What we’ve done
Over the past few months we’ve spent a lot of time working with a lot of you on testing models, trying various scaling mechanisms, and price points. The biggest overall change we’ve made is to move away from request volumes. You don’t like them, we don’t want to force them on you, so they’re out.
Revenue was the aspect of running a store that an overwhelming number of you said made the most sense; however, none of you wanted it to feel like a direct tax on revenue. So our task was to find something that scales with revenue, but is not directly correlated to it...easy right? No.
We tested things like freemium, with a few core features, and paid add-ons such as number of attributes, seats, storage, and request volumes. It got complicated quickly, and we didn’t like the idea of “nickel and diming” our users, so that went out pretty quickly. We then evaluated free tiers v free trials and have actually ended up offering both! A free trial to try the whole platform and all features and then also a free tier for low order revenue and basic features.
We looked at how we could implement an AWS-style per-usage model, but again it got complicated. It was great at scaling, but no-one (including us) could accurately figure out what an average monthly bill would be for most customers, so again that was out.
Then, we moved on to looking at more traditional SaaS-tiered models. They got really far through our process, as they made a lot of sense, you were all used to seeing them, and gave us a lot of positive feedback. Once we tried to introduce a scaling mechanism to them though, the complexity grew, and understanding the monthly bill got more complicated.
And finally, we found a model based on our old pricing structure, which a number of other SaaS providers (including Baremetrics, Canny, and Onfleet to name a few) are now using that resonated, and ultimately that’s what’s live now.
How it works
Rather than picking a plan that works for you some of the time, we decided it would be best to create something that made sense every month. Which is why we created the stepped model, based on revenue bands - and a simple principle that if you sell more, you’re using more, and we should charge more; while conversely, if you make less, we charge less.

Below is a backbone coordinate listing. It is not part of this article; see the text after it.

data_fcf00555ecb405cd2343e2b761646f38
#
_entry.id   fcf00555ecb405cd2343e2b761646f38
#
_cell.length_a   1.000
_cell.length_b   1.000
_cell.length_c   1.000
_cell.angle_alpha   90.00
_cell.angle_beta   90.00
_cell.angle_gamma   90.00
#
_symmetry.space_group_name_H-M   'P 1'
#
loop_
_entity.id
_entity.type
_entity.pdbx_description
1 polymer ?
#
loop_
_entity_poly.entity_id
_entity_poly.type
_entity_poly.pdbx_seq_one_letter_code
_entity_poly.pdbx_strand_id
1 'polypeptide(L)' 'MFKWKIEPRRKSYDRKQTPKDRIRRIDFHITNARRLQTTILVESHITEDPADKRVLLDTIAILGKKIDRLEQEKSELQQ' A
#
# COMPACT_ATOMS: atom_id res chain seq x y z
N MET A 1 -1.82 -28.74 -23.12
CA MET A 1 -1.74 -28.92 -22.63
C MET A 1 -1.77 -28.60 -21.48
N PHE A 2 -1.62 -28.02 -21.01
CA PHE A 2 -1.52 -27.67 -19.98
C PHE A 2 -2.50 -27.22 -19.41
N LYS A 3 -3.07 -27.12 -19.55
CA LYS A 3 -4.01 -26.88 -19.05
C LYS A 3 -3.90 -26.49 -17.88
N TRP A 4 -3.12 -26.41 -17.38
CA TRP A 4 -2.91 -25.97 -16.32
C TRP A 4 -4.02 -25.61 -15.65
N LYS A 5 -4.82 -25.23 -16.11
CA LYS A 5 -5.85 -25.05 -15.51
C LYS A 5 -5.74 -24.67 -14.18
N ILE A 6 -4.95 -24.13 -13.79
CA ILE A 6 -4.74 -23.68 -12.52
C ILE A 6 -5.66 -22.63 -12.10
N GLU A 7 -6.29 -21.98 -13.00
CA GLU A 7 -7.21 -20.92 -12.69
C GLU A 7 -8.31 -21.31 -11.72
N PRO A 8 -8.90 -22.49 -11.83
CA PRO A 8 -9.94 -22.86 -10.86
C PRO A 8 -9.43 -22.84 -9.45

We think of it as a fair exchange of value to run a store with Moltin, and means you only have to answer three simple questions - what’s my revenue? Do I need Flows? Do I need Events? And based on this, you can very easily calculate your monthly bill using the slider on the pricing page.
Due to the banding system, any fluctuations in revenue should never leave you with a surprise bill, and it will scale seamlessly through the lifecycle of your business - from the earliest days, right through to serious Enterprise throughput.
The bands also gave us a seamless way to include free usage of the platform for developers, and hobby projects. We’ve set that as $100 and under will be looking at the data over the next few months to tell us what makes the most sense for that limit.
While this pricing model caters to the majority of you, we recognize this may not be suitable for absolutely everyone. Therefore, if you think you have any special requirements or are pushing through higher volumes than our self-serve model highlights, we're always open to discussing the finer details with you and putting together a custom package to suit your needs.
We’re all really excited to see pricing make a return in a way that makes sense to everyone. During this transition period we’ve made the decision to disable card-entry and package choices via the dashboard while we gather feedback from you before setting it fully live in the coming weeks.
We wanted to give you time to make any adjustments you may need to make to your stores, and liaise with existing customers about moving their existing plans to the new model, or staying with their existing plans for the time being.